By Lynn Blamires feature writer for My Local Utah
We are in the middle of the 2022 ATV/UTV riding season, which means we are in the middle of jamboree season. People from all over the country are coming to Utah to enjoy the camaraderie our jamborees offer and to ride our pristine trails. Earlier this month at the Fillmore jamboree, I met Kelsie Keen from my home state of Oklahoma. He comes out to a jamboree in Utah every year to ride our trails.
Because of the amazing variety of terrain in our beautiful state, each jamboree showcases a panorama unique to the location of that ATV event. In other words, a person can’t attend one ATV jamboree and say that they have seen Utah.
Unique to the Bryce Rally is that while the jamboree rides are on trails outside of Bryce Canyon National Park, the views at scenic points along these trails look into the park.
The dates for the Bryce Rally are set for August 16 – 20. Registration is $100 per driver and $75 per passenger. These fees include three breakfasts, two dinners, a T-shirt or hat, three days of guided rides, and a chance to win a cash grand prize of $5,000. In addition to these rides, a bonus night ride is being offered after dinner on Thursday. A fourth breakfast is being offered on Saturday as a fundraiser that will give riders an opportunity to contribute to a worthy cause.
A poker run will be held on Saturday and registration fees include the firsthand. Extra hands will be available for extra fees and the prizes will be awarded at the closing social that evening.
The 16th is a travel day for riders with registration and an opening social at jamboree headquarters, which are situated at the Garfield County Fair building. Rides begin after breakfast on Thursday.
The rides offered at the Bryce Rally are limited to 25 machines, but riders have the option to take a self-guided ride if the ride they want to take is booked up. The rally itself has a cap of 300 riders. That number currently is at 175 so there is still room to get in on this riding opportunity. The website for registration and rally information is BryceRally.org.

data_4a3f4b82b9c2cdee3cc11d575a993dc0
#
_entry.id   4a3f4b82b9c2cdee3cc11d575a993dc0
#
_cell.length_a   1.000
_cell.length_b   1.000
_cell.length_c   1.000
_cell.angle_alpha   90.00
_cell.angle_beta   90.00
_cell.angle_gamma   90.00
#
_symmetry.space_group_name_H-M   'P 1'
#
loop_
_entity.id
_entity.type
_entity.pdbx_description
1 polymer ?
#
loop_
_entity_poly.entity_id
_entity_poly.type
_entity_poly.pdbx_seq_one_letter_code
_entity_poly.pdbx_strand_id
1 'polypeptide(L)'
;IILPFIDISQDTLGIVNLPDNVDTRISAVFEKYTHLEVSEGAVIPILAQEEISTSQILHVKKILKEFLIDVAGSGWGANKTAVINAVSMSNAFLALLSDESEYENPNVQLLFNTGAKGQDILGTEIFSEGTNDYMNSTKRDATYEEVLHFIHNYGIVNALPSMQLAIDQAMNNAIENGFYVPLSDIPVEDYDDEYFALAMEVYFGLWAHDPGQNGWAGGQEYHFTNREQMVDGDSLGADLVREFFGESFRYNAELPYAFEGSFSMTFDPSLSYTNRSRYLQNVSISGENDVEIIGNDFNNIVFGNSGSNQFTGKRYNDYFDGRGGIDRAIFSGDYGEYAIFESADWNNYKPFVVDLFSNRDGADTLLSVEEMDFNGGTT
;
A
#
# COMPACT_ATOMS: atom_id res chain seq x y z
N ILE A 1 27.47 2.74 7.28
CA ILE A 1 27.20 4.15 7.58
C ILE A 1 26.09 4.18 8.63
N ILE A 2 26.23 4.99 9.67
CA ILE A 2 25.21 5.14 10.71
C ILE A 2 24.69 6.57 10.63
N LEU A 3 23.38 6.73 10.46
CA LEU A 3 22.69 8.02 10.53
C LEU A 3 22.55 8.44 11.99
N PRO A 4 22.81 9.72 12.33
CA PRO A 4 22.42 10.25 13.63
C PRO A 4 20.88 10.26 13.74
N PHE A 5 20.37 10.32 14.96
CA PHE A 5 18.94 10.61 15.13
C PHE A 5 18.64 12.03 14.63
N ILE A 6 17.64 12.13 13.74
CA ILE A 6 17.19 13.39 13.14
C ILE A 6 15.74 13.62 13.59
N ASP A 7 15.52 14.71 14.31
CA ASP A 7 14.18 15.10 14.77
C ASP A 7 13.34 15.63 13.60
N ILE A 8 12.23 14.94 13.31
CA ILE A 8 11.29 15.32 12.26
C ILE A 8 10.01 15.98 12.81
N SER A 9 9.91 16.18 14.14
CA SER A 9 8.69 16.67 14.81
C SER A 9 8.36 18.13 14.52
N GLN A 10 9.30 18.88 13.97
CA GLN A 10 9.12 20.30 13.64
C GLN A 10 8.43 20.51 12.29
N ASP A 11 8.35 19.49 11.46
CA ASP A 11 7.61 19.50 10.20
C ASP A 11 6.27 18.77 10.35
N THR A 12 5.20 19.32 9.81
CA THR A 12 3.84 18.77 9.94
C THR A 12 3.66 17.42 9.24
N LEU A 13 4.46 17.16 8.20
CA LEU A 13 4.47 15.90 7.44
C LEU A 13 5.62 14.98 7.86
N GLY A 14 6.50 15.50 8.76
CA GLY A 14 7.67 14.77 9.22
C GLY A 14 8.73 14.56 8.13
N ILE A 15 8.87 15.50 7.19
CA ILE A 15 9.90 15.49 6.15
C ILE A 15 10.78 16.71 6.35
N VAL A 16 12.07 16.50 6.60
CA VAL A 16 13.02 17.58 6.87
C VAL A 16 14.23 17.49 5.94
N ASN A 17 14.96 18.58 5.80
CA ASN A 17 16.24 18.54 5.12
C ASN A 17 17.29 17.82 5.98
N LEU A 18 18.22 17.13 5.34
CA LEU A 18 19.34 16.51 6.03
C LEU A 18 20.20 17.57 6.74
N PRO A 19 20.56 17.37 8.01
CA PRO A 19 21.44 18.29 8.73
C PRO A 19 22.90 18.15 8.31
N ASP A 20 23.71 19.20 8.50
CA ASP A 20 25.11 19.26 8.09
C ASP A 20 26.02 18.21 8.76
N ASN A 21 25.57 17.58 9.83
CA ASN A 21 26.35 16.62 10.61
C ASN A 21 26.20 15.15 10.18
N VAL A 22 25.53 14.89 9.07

That website also gives information on the trails offered at the rally. Here are some I think are worth taking:
Trail #2 Circleville – Dog Valley Ride
This 90-mile ride is long, but it is fast-paced and covers some colorful country. It leaves from Panguitch on the Freemont Trail to Circleville. Lunch will be at the Butch Cassidy Café and then riders will come back on the west side of the freeway in the Beaver Mountains. I have been on these trails, and this is one I would want to take, not only for the scenery but also for the fascinating history.
Trail #3 Casto Canyon
This trail will make you think you are in Bryce Canyon without being in Bryce Canyon. It is rated as one of the top ten trails in the country, but it has a 50-inch restriction.
Trail #8 Dave’s Hollow/King’s Creek Ride
This is an easy ride through some beautiful country. Beginning at Tropic Reservoir, portions of this ride will border Bryce Canyon National Park featuring amazing views into it.
Trail #11 Pangitch, Limekiln, and West Hunt Loop
Faster-paced, this ride has it all: Length, elevation, water, trees, and sagebrush. There are some steep climbs and a few rocky spots.
Trail #16 Mammoth Cave
The ride will proceed through sagebrush-covered flats, then up into aspen and pine-covered mountains. I have been to Mammoth Cave, and I would love to go again.
Trail #17 Buckskin Valley
This ride is designed for the more adventurous rider, containing a wide variety of trail conditions through sagebrush-covered flats, high mountain trails, up and down some steep rocky slopes and alongside some pretty streams.
Vendors of products related to the machines and the people who ride them are attracted to these events. These are times to get great deals on items you may have been thinking about to improve your ride.
It is important to sign up for this rally quickly as registration fees go up $10 after August first. When you go, take plenty of water, keep the rubber side down, and to quote the Bryce Rally banner, “A narrow track of dirt through the forest isn’t a trail, it’s an adventure.”